“I think you’ve seen us grow up a bit,” Davis said. “In ’05, I was a freshman and Mike McGlynn was a redshirt sophomore. Now, there’s no one on the line that’s a freshman. Everyone has been (in college) for at least three years. We’ve taken it upon ourselves to be responsible for the penalties. Coach Wannstedt does a great job stressing it each week, comparing the turnovers and penalties to every other team in the nation.”

Davis credited strength and conditioning coach Buddy Morris and his staff for pushing the Panthers in the off-season with a program that not only has reshaped their physiques but tested their mental toughness.

“It’s people growing up, recognizing the opportunity that’s ahead,” Davis said. “Buddy Morris has done a great job making us mentally strong. We face challenges and we step up to the plate.”

Davis was sure to deflect much of the praise and point it toward his teammates, even the ones who aren’t in the starting lineup. Against Navy, Pitt replaced Pinkston (nose) with Chase Clowser for the second half and Thomas with freshman Lucas Nix in the fourth quarter.

“You’ve got to give big ups to Chase Clowser,” Davis said. “He’s a redshirt senior, and he stepped in there and did a great job when Jason Pinkston went down. Joe Thomas went out and we got the young guy, Lucas Nix. He’s doing a great job, learning his plays. We’re definitely not missing a beat when anybody steps out.

“That’s good for the future of the offensive line.”

The only bad thing is that Davis won’t be around to be part of it.

* Nothing creates a furor like a quarterback controversy, and Pitt’s decision to play backup Pat Bostick late in the fourth quarter – for three handoffs and to take a knee – had Panthers fans in an uproar.

This was Wannstedt’s explanation: “I’m concerned, and Pat’s concerned – and I’m speaking for Pat – about winning as many games as we can this year. To say, ‘OK, you’re the second-team quarterback or you’re the second-team linebacker and you get all the second-team work at linebacker but somebody gets hurt, you’re not going into the game. We’re going to play somebody else.’ I don’t know if that’s fair to the team and I don’t think that’s fair to the kid.’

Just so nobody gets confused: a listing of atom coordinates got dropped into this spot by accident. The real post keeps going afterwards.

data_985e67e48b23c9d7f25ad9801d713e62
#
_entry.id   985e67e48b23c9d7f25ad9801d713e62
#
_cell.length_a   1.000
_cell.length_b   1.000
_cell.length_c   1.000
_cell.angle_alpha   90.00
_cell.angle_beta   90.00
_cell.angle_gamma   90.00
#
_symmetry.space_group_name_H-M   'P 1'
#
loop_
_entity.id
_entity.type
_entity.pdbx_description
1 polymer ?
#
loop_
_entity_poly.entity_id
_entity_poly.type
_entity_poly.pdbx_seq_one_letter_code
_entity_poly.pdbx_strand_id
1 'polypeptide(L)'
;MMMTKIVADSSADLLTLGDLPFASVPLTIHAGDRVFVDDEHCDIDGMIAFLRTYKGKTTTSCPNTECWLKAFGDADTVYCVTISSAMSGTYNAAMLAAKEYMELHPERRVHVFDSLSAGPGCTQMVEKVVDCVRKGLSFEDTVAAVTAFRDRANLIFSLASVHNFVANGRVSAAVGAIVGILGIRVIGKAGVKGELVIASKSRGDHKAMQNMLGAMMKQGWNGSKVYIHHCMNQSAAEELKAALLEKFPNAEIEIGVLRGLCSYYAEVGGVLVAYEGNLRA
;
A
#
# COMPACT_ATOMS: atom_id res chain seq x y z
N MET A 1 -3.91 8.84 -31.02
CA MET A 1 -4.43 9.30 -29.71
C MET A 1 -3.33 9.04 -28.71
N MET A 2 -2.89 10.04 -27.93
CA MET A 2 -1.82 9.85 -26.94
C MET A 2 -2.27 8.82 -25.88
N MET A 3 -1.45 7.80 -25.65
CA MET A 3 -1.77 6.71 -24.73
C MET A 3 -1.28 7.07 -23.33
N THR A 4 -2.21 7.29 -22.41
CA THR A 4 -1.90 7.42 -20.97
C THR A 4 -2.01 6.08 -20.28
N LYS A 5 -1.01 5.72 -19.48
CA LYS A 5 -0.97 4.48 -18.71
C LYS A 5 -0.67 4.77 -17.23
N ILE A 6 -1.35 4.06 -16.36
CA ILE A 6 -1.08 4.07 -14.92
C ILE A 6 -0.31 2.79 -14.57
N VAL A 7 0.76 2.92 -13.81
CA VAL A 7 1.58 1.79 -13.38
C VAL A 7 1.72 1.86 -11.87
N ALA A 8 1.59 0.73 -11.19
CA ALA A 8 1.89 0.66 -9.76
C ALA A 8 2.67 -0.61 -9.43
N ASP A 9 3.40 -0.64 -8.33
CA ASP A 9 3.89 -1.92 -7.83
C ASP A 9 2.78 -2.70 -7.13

“These redshirt things work out in different ways. Thank God Derek Kinder had his redshirt year, or his career would have been over in August out there with a major knee surgery and he would have had no more opportunities. Thank God Gus Mustakas had a redshirt year, or he’d be a senior right now working his way back and finally getting in a groove with that knee. The same with Billy Stull; Billy would be a senior right now.

“I think you’ve got to look at it in two ways: One, what’s best for the team, and Pat’s a team player. And No. 2, what’s going to happen and what’s best for the kid.”

Bostick handled the move like a pro – not a true sophomore – and stressed the importance of getting into a game for the first time since the 13-9 victory at West Virginia in the 100th Backyard Brawl last Dec. 1.

“Practice is one thing, but being on the field and whatever the circumstances are – especially in an away game in a position where you haven’t played a little bit – you don’t have coaches in your ear,” Bostick said. “You’re kind of the field general. That aspect is gone because you don’t have the coaches running the show.”

“When you’re on the field, especially playing quarterback – I can’t emphasize that enough – in a game situation, it’s totally different because there’s 11 guys on the field and you’re the ringleader. That’s kind of how it has to be portrayed. That’s why it’s important to get game experience and game reps. That kind of hiatus of not being out there since last year, it’s a different mindset.”

As much as people view the move as one that not only cost Bostick a season of eligibility but also as a sign that he’s no longer considered Pitt’s quarterback of the future, this isn’t the first time Wannstedt has done this with a quarterback. He did the same thing with Stull.

“Everyone wants to play, everyone wants to be a part of the team some way, some how,” Stull said. “When I was the backup to Tyler (Palko), I wanted to play, no matter what. Even if it was getting a couple snaps at the end of the game, taking a knee to end the game in our victory (formation).”